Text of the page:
GP loss should be ‘wake-up call'

The news that the British Grand Prix is to be axed from next year's Formula 1 calendar should act as the wake-up call the government needs to throw its support behind the country winning the event back, claims one of Silverstone's chiefs

GP loss should be ‘wake-up call'

BRDC chief executive Alex Hooton told autosport.com on Thursday that while there was deep disappointment at the news that Britain's round of the world championship would be absent from the calendar for the first time since 1950, there was a glimmer of hope that it would be a reality check that the government needs to get onboard to help the event in the future.

He said: "Although this news is very disappointing, it is not exactly surprising in that it has become increasingly obvious that you cannot run a grand prix, or indeed have a full-blown grand prix circuit, in the current economic model that is run by F1 without there being a considerable element of public subsidy for it. I think this is a wake-up call."

Although there is still two weeks to go before Ecclestone presents his provisional calendar to motor racing's governing body, the FIA, Hooton suggested that there appeared little chance of an agreement between the two parties being reached in that timescale.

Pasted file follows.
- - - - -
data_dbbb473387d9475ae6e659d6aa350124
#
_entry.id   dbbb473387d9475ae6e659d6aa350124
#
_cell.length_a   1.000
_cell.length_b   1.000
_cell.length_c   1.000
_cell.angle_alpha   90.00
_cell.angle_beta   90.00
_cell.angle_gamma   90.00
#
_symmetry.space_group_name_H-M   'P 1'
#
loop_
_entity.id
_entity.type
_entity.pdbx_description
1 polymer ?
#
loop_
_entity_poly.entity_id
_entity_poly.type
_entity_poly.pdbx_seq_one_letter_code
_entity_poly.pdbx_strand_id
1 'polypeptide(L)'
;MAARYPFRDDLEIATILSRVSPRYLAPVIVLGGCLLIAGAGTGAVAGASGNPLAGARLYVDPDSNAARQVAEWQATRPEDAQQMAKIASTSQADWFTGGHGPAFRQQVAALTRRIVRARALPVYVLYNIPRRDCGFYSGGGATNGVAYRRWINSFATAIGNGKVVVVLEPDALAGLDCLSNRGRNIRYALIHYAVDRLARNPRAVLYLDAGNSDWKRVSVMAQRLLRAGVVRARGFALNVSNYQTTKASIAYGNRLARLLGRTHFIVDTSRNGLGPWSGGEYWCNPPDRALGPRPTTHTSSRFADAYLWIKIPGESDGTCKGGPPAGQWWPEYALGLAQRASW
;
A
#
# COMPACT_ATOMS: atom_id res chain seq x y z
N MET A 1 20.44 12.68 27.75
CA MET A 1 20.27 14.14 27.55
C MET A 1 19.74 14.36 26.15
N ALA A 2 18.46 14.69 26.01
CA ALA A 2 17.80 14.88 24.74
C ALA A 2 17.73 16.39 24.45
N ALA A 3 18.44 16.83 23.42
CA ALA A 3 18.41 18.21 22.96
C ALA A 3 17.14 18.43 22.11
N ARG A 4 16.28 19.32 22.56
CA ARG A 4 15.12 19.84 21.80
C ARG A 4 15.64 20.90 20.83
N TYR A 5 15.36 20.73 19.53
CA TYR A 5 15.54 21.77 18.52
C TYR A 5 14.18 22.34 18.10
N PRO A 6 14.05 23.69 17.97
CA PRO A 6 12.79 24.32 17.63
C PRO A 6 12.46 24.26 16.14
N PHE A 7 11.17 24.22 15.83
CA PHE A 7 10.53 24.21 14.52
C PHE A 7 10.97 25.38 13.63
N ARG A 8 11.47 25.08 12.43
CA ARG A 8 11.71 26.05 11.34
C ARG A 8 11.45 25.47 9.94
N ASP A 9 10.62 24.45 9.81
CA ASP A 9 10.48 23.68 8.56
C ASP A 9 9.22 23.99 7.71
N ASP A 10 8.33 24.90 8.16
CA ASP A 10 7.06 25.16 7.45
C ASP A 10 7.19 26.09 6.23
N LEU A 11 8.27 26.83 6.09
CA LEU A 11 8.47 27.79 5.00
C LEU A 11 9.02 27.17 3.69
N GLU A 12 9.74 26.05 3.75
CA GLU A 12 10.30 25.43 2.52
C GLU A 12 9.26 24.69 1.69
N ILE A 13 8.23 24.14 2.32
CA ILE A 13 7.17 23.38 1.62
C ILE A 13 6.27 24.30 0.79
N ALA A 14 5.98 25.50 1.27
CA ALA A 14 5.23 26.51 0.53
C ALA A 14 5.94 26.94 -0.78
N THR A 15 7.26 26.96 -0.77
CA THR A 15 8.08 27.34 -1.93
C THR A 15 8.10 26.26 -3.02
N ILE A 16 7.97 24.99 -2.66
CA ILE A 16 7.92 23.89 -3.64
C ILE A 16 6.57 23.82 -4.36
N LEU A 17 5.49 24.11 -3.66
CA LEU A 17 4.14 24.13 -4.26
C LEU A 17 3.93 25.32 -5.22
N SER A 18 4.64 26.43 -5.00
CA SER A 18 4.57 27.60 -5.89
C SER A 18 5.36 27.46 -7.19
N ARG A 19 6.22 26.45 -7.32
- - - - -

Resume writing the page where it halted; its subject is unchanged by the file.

The BRDC had until Thursday to find a promoter for the British Grand Prix and, although it offered to do so for a cut-price fee for Ecclestone, that deal was not accepted. The BRDC cannot afford to increase its offer because the club would risk going bankrupt.

Hooton added: "We have made F1 an offer which is one which is as full as we can make it. It has been designed to potentially break even, possibly make a loss, but it would be quite extraordinary if we could make a profit on the basis of the fee that we have offered.

"It falls short of what Mr. Ecclestone is currently asking for and it would appear that the government is not prepared to step in and breach the gap. We are in negotiations with the government with regards the redevelopment of the circuit, as opposed to the annual running of the race, and those negotiations are ongoing.

"We are hopeful that the dialogue with F1 will continue and that we will at some stage in the future be able to reach a satisfactory conclusion to bring the race back to Silverstone."

When asked whether it was possible that a fresh proposal could be put on the table as a last-ditch bid to save the British Grand Prix, Hooton said: "We made Mr. Ecclestone the fullest offer that we could and unless any new information were to come to us I don't see us increasing that offer."

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